Shaun: I think you’re right. Everyone’s impacted, every vertical here, the more obvious ones, obviously being hotels and lodging, airlines. I think Delta recently announced they are cutting about 40% of their capacity, and that’s unprecedented, that even didn’t happen during 911. So, a lot of drastic kind of decisions being made in those kind of industries cruises, entertainment, physical retail all being impacted here. I think the more interesting piece of this is the tentacles or almost the cascading of those decisions at the corporate level, kind of the rest of the ancillary businesses or commerce, whether it be cruises impacting kind of the ports that they serve and the businesses around them or just generally think about small businesses around corporate locations. If employees are working from home, folks are not going into their local cafes and restaurants or what not. And, you’re saying that trickle-down effect really being, I think the next wave of impact here. If there’s a positive side to some of this, when I think about industries in e-commerce is definitely one to think about. I think this could be potentially a boon for e-commerce more than just a temporary spike. Does this further kind of shift some of that de facto shopping online? I think it’s something to consider. I’ve heard that Amazon’s distribution centers have given their employees over time during this period for the last kind of a couple of weeks and in the near future. And all of that just points to increased demand for online purchases.
Shaun: As bad as all this is I think everyone’s pretty confident that it will pass. Is there a silver lining in this whole thing that you want to talk about?
Shaun: There is at a human level I think because we all kind of connected to build up the companies that exist today as human beings. And you know, there’s this opportunity or this value I think in just having the time to stop and think about the effects and the importance of our roles in the companies that we worked in no matter if you’re in middle management or leadership doesn’t really matter we all play a role there, and I think this is one of those moments to kind of evaluate things both at a personal professional level, motivations and vision as well as an opportunity to grow as an individual. To learn more. What are the roles that we are play in solving big problems in really pushing our industry forward. Then more the immediate kind of mindset, how do we become champions of change for good and play our part in this epidemic?
Greg: And I know through your work with Transaction Insights that you guys were putting together some information that talks about the impact of the Coronavirus. Can you talk about that a little bit?
Shaun: Absolutely yeah. I actually, if it’s all right, start with just anchoring everyone on what Transaction Insights is and then I’ll definitely share some of the things we’re doing to play our part.
Greg: Go for it.
Shaun: Transaction Insights was formed by industry practitioners from the payments, financial service and insurance world. We represent folks that have held leadership roles or member rolls across industry, associations and events and all of that to say that we’re not consultants per se. But we’re operators who walked in our clients’ shoes, and we faced many of the same challenges they have. Our fundamental principle or perspective is about familiarity with those that we support in our business. What it centers on is a market intelligence platform. We developed this platform to help enterprise organizations find what we call the signals through the noise. But because of that immense flexibility of our platform, we just announced that we’re going to adapt our platform and our insights to deliver information that relates to banking, payments and insurance related to the global pandemic around Covid-19. And so, we’re going to be pushing out this information through LinkedIn and on our website. So those that are interested in learning more about the impacts and the information that’s happening there, whether it’s competitive or just general market movements as it relates to the pandemic check us out on LinkedIn or just come to our site.
Greg: And then outside of the Transaction Insights and what you’re doing is providing information. Are there other initiatives that you guys were working on?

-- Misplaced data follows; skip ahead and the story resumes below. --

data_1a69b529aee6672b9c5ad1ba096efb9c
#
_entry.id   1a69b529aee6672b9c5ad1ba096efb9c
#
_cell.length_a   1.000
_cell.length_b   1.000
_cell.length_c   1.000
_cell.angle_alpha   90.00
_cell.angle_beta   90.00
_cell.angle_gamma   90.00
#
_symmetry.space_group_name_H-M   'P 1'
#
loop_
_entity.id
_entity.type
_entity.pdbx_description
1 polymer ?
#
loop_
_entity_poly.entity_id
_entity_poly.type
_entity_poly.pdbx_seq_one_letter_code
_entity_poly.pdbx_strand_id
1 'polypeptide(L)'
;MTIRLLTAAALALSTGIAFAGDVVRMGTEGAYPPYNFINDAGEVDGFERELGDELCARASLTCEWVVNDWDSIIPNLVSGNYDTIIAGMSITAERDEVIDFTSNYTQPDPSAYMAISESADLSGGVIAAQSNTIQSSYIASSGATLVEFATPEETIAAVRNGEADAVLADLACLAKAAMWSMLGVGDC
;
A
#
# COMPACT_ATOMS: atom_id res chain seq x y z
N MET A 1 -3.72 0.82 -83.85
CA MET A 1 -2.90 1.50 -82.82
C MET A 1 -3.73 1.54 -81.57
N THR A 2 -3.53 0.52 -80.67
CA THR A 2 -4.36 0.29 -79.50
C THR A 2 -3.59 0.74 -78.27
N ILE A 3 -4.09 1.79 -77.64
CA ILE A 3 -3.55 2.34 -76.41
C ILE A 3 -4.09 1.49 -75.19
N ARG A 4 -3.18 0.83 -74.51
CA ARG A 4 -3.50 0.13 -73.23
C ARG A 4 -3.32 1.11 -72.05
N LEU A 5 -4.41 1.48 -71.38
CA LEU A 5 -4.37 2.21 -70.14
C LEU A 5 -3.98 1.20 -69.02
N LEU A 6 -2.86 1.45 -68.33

Shaun: We’re expanding our presence in providing that kind of rapper of staying in the know to a myriad of industries today. That’s everything from Fintech, to competitive movements in the insurance space and Insuretech space or Regtech space. And so, the flexibility of our platform and our ability to operate as industry experts using some of the most advanced technology to provide those insights really are kind of bread butter.
Greg: We’re about to wrap up. We’ve covered some ground here on the Coronavirus and its impact on the industry. Any final thoughts for the audience?
Shaun: I think this is a critical point, and Covid-19 highlights this – and that is it is incredibly important to stay in the know and understand what’s happening in your space so that you’re able to be well equipped to make decisions, and that’s kind of a fundamental thing here, both at a personal and professional level. I think about these industries moving faster and faster and becoming more complex. And all that makes connecting the dots harder in with that kind of layers in a growth and kind of fear and apprehension about what to do next. And so, I think it’s really important to find a way to stay informed with the level of objectivity that kind of alleviates some of that fear and helps everyone make quality decisions. It’s really important, and I think, as far as feedback and thoughts just round those that are, we’ve all been there right, just entering this space of payments. I could just say that I’ve been in it for over a decade and I still have so much to learn. So, if you’re just coming in, make sure you learn. You listen, you ask questions. You know, there’s a lot of great insight from incredible mentors and just veterans in the space. And there’s that other side of that equation, if you’re a veteran in payments, I tell you it is so important to gather your thoughts and share them with a broad audience. You know, Greg, you’ve built this incredible platform here, and I think this is an example of bringing some of that knowledge to the masses. And we’ve got great tools to do that. Great people to do that. I think this idea of what might seem like common knowledge to those that have just been in this game for a long time might be that kind of colonel to spark the next great idea in our industry. So it just takes the right young mind to maybe plant that idea and really scale it to really make your impact on the world.
Greg: This has been great information, and I’m sure the listeners are really going to appreciate you taking the time to do this. If someone wanted to get in touch with you, how could they do that?
Greg: Well, Shaun, thank you for your time today. I know it’s very valuable, so I really appreciate you being here.
Shaun: Thanks for the opportunity and I love what you do. Thanks Greg.
Greg: Appreciate that and all you listeners out there Thank you for your time as well.